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Dr. Robert H. Goddard – A Brief Biography

Father of American Rocketry and the Space Age

Doug West, Ph.D.

Dr. Robert H. Goddard – A Brief Biography

Father of American Rocketry and the Space Age

Copyright © 2017 Doug West

All Rights Reserved. No part of this book may be reproduced in any form without written permission from the author. Reviewers may quote brief passages in reviews.

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Table of Contents



Chapter 1 – Early Years

Chapter 2 – Princeton University

Chapter 3 – World War I

Chapter 4 – Rocket Research

Chapter 5 – World War II and the JATO Aircraft

Chapter 6 – Esther Enlarges Robert’s Legacy



References and Further Reading

About the Author


Welcome to the book, Dr. Robert H. Goddard – A Brief Biography. This book is part of the 30 Minute Book Series and, as the name of the series implies, if you are an average reader this book will take around 30 minutes to read. Since this short book is not meant to be an all-encompassing biography of Robert Goddard, you may want to know more about this man and his life. To help you with this, there are several good references at the end of this book. Thank you for purchasing this book. I hope you enjoy your time reading about the life and accomplishments of Dr. Robert Goddard.

Doug West

June 2017


Dr. Robert Goddard was an American physicist, engineer, inventor, and professor, mostly known for being the creator of the first liquid fueled rocket. As a theorist and engineer, Goddard was one of the pioneers of spaceflight, and he is regarded as one of the leading figures of the Space Age. He is the author of one the classic texts of rocket science, A Method of Reaching Extreme Altitudes. Although he received little support for his work during his life, he is now acknowledged as one of the founding fathers of modern rocket science. In 1917, as the United States entered into World War I, Dr. Goddard turned his energies toward investigating the military possibilities of rockets. A number of Goddard’s prototype rockets were demonstrated successfully; however, the Army lost interest at the end of the war and Goddard returned to his private studies. His role in establishing the realistic potential of ballistic missiles or space travel was fundamental as he studied, designed, and built rockets that successfully proved these possibilities.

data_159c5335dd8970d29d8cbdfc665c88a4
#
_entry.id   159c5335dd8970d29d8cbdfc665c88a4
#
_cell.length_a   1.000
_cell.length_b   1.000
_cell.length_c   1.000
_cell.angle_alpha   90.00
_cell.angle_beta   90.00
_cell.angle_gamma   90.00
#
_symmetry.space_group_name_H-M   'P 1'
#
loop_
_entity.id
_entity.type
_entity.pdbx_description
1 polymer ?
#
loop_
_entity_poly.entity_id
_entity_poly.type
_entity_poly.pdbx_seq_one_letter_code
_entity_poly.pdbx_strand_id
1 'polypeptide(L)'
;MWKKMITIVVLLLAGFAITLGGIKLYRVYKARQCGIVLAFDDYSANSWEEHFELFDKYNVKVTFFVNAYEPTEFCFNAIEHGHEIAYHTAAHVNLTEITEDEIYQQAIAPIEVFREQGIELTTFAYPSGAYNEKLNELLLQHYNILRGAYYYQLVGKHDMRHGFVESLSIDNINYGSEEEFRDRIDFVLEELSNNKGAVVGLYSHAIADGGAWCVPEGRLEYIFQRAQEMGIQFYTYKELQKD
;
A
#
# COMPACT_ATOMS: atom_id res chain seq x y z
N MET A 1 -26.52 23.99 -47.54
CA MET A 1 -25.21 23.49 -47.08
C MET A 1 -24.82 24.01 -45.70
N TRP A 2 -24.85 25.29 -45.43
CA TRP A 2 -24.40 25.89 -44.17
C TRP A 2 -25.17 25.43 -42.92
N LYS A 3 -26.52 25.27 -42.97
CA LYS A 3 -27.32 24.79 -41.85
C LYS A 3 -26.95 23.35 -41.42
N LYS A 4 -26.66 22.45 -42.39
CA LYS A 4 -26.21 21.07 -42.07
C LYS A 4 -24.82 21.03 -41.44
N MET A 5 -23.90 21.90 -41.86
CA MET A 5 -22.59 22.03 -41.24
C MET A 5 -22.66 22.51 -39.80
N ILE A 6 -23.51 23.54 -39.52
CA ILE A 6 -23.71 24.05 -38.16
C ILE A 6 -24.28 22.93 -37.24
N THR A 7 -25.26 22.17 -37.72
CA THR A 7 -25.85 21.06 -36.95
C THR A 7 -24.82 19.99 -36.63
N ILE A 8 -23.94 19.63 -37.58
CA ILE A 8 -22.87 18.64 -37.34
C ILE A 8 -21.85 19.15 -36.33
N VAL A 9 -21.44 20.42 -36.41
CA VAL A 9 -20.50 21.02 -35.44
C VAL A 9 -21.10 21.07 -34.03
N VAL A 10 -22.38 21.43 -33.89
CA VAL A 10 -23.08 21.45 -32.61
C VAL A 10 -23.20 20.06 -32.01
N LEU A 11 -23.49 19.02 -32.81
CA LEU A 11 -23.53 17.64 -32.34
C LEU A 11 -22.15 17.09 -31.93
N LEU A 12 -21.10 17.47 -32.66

Chapter 1 - Early Years

It is difficult to say what is impossible, for the dream of yesterday is the hope of today and the reality of tomorrow.” – Robert Goddard

Robert Hutchings Goddard was born on October 5, 1882, in Worcester, Massachusetts. His parents were Nahum Danford Goddard and Fannie Louise Hoyt. Robert was an only child as his younger brother had died before his first birthday. As a boy, Robert had an unusual curiosity about nature and all its phenomena. He always found enjoyment in studying the sky with a telescope or observing the birds flying. Living in the countryside, he developed an affinity for the outdoors, which he explored passionately.